The TiVo Stream 4K is an unexpectedly exciting media streamer

The past few years have brought us lots of ambitious streaming players, from Amazon’s voice-controlled Fire TV Cube to Nvidia’s high-powered Shield TV tube. None of them, however, solve the longstanding and fundamental issue of having to browse through lots of different streaming apps, each with its own menus, watchlists, and recommendations.

TiVo might finally have the solution with the TiVo Stream 4K, a $50 streaming dongle that’s launching in April. Unlike nearly every other streaming player on the market, TiVo has come up with a single, cohesive menu for browsing across streaming services, starting with Sling TV and very likely including Netflix, Hulu, HBO, and Amazon Prime at launch.

This is exactly the kind of experience I’ve wanted streaming device makers to build for years, but I never expected TiVo to crack the code first.

tivostream4khome Jared Newman / IDG

The TiVo Stream 4K presents a universal guide for streaming content.

Android TV with a twist

To be clear, the TiVo Stream 4K has nothing to do with the company’s DVR products. Instead, it’s a palm-sized streaming dongle that plugs into any HDTV over HDMI, and it comes with a little peanut-shaped remote that looks adorably like a miniature version of TiVo’s DVR remotes. The hardware supports Dolby Vision HDR and Dolby Atmos for height-based surround sound, and it seemed to run pretty smoothly in my brief hands-on time.

tivostream4kremote Jared Newman / IDG

The TiVo Stream 4K remote looks like a little version of the classic DVR peanut remote.

On the software side, the TiVo Stream runs Android TV, so it has access to thousands of streaming apps. Hit the circular home button on the remote, and you’ll see a menu that looks just like that of other Android TV devices, such as the Shield TV and the Xiaomi Mi Box S.

What separates the Stream from other Android TV devices is a separate TiVo menu that helps you look for things to watch across lots of different apps. Press the big silver TiVo button on the remote, and you can see recommendations as to what to watch; catch up on shows you’re already watching; view a grid-based live TV guide; or browse specifically for movies, shows, and sports. When you select a program, TiVo shows where you can stream it, and it can take you directly into the appropriate app to start playing the video. Think of it as a universal guide for streaming TV.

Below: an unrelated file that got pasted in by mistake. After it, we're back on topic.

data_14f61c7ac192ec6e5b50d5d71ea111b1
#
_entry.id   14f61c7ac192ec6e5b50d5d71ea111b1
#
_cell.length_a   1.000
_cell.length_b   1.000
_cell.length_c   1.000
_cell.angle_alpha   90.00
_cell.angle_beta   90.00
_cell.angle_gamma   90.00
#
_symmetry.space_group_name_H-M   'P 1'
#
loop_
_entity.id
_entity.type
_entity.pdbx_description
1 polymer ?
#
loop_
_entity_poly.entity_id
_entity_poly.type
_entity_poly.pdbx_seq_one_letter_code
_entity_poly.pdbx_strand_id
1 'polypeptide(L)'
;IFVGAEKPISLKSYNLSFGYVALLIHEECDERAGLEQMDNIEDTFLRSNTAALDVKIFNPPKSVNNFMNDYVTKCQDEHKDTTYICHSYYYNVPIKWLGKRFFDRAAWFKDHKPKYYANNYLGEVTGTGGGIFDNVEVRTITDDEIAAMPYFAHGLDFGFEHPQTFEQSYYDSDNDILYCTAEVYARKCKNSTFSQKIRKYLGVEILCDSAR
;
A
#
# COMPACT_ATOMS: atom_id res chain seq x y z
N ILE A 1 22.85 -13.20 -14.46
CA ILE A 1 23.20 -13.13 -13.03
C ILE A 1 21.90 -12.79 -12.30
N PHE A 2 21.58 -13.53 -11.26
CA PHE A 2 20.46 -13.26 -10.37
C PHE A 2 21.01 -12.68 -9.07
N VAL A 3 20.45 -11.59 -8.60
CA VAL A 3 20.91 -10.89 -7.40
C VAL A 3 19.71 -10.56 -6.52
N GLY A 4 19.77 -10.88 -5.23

tivostream4kwheretowatch Jared Newman / IDG

TiVo’s guide tells you where to watch movies and shows, then takes you straight to them in the appropriate app.

Most streaming devices aren’t attempting anything like this. Roku’s streaming software remains focused on apps over content, and Amazon’s Fire TV home screen is a chaotic mishmash of recommendations with an outsized emphasis on Prime Video. Apple TV comes close with its confusingly named TV app, but it doesn’t integrate with Netflix and doesn’t provide its own grid guide for live TV.

tivostreamguide Jared Newman / IDG

TiVo will offer a grid guide for Sling TV, the TiVo+ streaming service, and possibly other live sources in the future.

The caveat here is that TiVo isn’t yet providing an official list of services that will appear in the Stream 4K guide. While the company has demonstrated tie-ins with Netflix, Amazon Prime, Hulu, and HBO, right now Sling TV is the only official partner. Still, if the actual product matches what TiVo is showing at CES, it’ll go a long way toward solving streaming headaches. If it can add other popular streaming sources such as Disney+ and YouTube TV, it’ll be a genuine breakthrough.